5. Marc@Xbox 360 troubleshooting says:

    I’m too attached to my dog to risk his health with the vegetarian experiment. It’s those big sad eyes. Just couldn’t do it.

  6. Rob Z @ Dog Wheelchairs says:

    My dog takes a particular interest in eating a vegetarian diet. She’s never been much of a meat lover, but does love tuna, corn, mango. Odd!

  7. jinnie@raw food diet says:

    Dogs require a balanced diet of various vitamins and minerals to ensure good health and long life, this may vary from breed to breed as to the best combination for their specific needs.

  8. jinnie@designer rugs says:

    Today’s life is very busy and competitive and full of stress, strain and rush. So we don’t have time to make proper food and that’s why our health becomes worse and most possibilities to become mentally weak. So we have to eat healthy food which provides us basic energy and stamina. This post provide the essential information about healthy food and diet, so we will easily maintain healthy food and diet in our daily routine to keep us healthy.

  9. Herbalife says:

    Interesting that such experiments are carried out to help get to know food sources better. But I also think that it is a matter to consider on how food is cooked and processed.

  10. George@Dog Walkers says:

    I would choose the food mix that has the best mix of vitamins and nutrients for my dog along with the one that is the best tasting.

  11. john@Milan Hotels says:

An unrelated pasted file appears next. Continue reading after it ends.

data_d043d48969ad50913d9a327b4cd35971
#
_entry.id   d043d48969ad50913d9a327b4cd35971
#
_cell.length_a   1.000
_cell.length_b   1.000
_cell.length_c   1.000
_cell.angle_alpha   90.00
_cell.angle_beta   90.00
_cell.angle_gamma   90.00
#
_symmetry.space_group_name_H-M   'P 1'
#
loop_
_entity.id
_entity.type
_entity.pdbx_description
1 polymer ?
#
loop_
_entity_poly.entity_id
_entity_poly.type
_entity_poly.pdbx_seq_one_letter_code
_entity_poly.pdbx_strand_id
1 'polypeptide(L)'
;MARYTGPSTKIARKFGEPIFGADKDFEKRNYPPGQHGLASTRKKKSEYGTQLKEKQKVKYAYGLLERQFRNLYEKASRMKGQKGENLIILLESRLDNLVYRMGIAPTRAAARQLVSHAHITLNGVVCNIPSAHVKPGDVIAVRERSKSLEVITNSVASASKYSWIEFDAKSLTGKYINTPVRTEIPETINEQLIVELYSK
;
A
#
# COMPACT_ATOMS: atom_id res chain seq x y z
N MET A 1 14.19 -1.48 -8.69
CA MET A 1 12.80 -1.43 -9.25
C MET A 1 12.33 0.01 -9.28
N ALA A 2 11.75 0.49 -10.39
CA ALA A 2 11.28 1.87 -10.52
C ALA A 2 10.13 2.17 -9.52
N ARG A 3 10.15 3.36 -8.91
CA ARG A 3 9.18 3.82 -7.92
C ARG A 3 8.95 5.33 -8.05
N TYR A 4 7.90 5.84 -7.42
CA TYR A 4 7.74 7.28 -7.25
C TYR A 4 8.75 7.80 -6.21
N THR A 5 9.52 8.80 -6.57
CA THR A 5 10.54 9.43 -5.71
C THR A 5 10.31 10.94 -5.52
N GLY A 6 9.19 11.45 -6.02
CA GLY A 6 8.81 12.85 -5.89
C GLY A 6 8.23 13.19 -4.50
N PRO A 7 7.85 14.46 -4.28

Thanks for the information. A diet which contains protein, fat, carbohydrate, vitamins and minerals in a proportionate manner is considered a balanced diet. One must have a watch on what they eat.

  12. matthew@food franchises says:

    My partner is a vegan and she is OK with feeding our dog meat, however I do hear of some vegetarians/vegans who feed their dog only what they would eat themselves.. i.e. no animal products. Seems to me to go against the grain of nature.

  13. Marcus@flexline says:

    The question “Can a dog be a vegetarian?” can only have one answer: No!

    I’ve never seen a dog that did not eat meat. It’s their nature. I think it’s ok that a human is a vegetarian, but please don’t expect your dog to be the same.

  14. Julie @organic dog treats says:

    Interesting article! Thanks for sharing. We’ve tried several different diets with our dogs, never vegetarian though. Both of our dogs do best with a natural, grain free kibble, based on fish and potatoes. Lamb is sometimes a good choice, too. But we found both our dogs became sensitized to it, and began vomiting frequently.

    Thanks again for sharing!

  15. Kelly@Fat Thighs says:

    I sure don’t want to be the one testing the gassy experiment. lol
    I am quite curious though. I have a golden retriever and i hate the fact that i have to buy processed food for her to eat.
    What is a dog’s natural diet? What do they eat in the wild?
    I know for a fact that processed foods aren’t as healthy as natural food.

  16. Steve@Iams Dog Food Coupons says:

    I’ve tried feeding my dogs a no meat diet before and it did not go well, they were very gassy which I didn’t think would be the case. That lasted 2 weeks, then back to the meat.

  17. Rom@1800PetMeds Blog says:

    I want nothing else for my pooch but the best nutrition as well. I also read on other blogs that some dogs are going green – that is opting for veggies and fruits.

  18. Craig@magnetic Dog Door says:

    These experiments some good in theory, but changing a dogs diet suddenly can cause issues that will effect the outcome. Lets say that you all of a sudden go off of your normal diet and eat nothing but mexican food or chinese food. Your stool would be not normal most likely for a week or two. The same thing happens to dogs. Whenever you switch dog food or diets for a dog it is better to ween over.